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‘It’s our Super Bowl’: This science teacher is going all out for the eclipse.

Anticipating snarled traffic and spotty student attendance, schools in Canton, Texas, pop. 4,229, were among the districts in East Texas that closed on Monday for the solar eclipse. Bluebonnets and Indian paintbrush bloomed along Interstate 20, where signs warned visitors to “ARRIVE EARLY, STAY PUT, LEAVE LATE.”

The city, about 60 miles east of Dallas, is accustomed to influxes of crowds for a sprawling monthly shopping event that it bills as the world’s largest flea market.

Canton purchased 7,000 custom eclipse glasses for a partial eclipse last fall and today’s full solar eclipse, which it started planning for several years ago. But Monday’s forecast was for heavy cloud cover, and some maps showed possibilities of hail or tornadoes.

Brent and Jamie Driggers had driven to Texas from Hillsboro, Kan., a rural area about an hour’s drive north of Wichita. Ms. Driggers wore a T-shirt commemorating the family’s trip to Nebraska to view the 2017 total eclipse. She had been drawn to that eclipse by scientific curiosity, she said. But it was a more profound communal experience than she had expected, driving her to seek it out again.

“It went dark, and there was an intake of air,” she recalled. “I hope we’ll feel that community spirit.”

The darkened sky in Canton, Texas.Credit…Ruth Graham/The New York Times

In the end, only a few dozen visitors, and about the same number of city employees, had gathered at the grassy grounds around the civic center by noon. Families unfolded camping chairs, unpacked picnics and set up cameras to capture the event, if their luck would hold.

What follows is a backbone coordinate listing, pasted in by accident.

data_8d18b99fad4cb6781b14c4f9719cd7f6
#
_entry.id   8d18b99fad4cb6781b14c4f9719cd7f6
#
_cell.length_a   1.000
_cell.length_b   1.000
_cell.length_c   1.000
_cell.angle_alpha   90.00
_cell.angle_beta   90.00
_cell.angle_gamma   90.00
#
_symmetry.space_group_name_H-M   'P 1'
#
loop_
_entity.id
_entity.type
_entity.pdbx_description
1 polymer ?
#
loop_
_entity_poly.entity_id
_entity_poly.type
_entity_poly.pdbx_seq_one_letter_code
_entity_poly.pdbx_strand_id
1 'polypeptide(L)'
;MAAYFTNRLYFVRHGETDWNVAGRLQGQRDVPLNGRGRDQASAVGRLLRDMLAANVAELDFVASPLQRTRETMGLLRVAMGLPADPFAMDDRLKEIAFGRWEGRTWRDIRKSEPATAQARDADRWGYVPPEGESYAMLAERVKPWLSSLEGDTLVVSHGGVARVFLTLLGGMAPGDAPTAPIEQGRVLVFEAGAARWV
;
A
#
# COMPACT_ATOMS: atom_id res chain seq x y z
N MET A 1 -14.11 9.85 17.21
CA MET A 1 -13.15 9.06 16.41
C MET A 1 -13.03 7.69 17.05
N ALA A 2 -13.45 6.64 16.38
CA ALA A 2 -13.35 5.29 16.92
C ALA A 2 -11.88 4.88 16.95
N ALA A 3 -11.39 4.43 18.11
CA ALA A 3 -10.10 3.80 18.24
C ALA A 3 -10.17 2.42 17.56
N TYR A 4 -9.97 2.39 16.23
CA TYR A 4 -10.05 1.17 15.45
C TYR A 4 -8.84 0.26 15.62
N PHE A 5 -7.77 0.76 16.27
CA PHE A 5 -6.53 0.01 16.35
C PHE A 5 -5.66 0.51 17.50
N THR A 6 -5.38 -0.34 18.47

“It’s just a total crapshoot,” said Don Kelly, a retired police officer who traveled from Baton Rouge, La., with his wife, Donna. “There’s no do-overs for whatever number of years. It’s now or never for some of us.”

Edgar Peréz kept his son Evan, 13, and daughter Ariana, 6, home from school to experience the eclipse. He hoped they would recognize “the celestial side of things,” he said.

“We’re just a small part of the universe,” he added.

The children spooned colorful icees from plastic foam cups and squinted up at the cloudy sky.

Around 12:30 p.m., the clouds parted. The moon edged in front of the sun. “It’s starting, it’s starting!” someone shouted. The clouds covered the sun again, and then parted again, over and over.

Meg Veitch, a geologist in Alabama, met up with her parents, Chris and Jim Veitch, who traveled from Berkeley, Calif. She was wearing a dress with a solar-system pattern, and checking her camera that she had propped up and covered with an $8 telescope cover in hopes of capturing the moment. As the sky got darker, the family brought out a round cake decorated like a cloudy, dark sky, and quietly sang “Happy Birthday” to Chris.

At 1:41 p.m., the sky went dark. There was a hush, then a cheer as the clouds parted again to reveal the spectacular sight of the moon perfectly centered in front of the sun. Then a hush again.

“It’s one of the longest and shortest moments of your life,” Meg Veitch said.

Afterward, Mr. Kelly walked slowly across the parking lot with a smile on his face. “I’ll have driven 12 hours and change for two seconds of eclipse,” he said. “I’d do it again tomorrow.”

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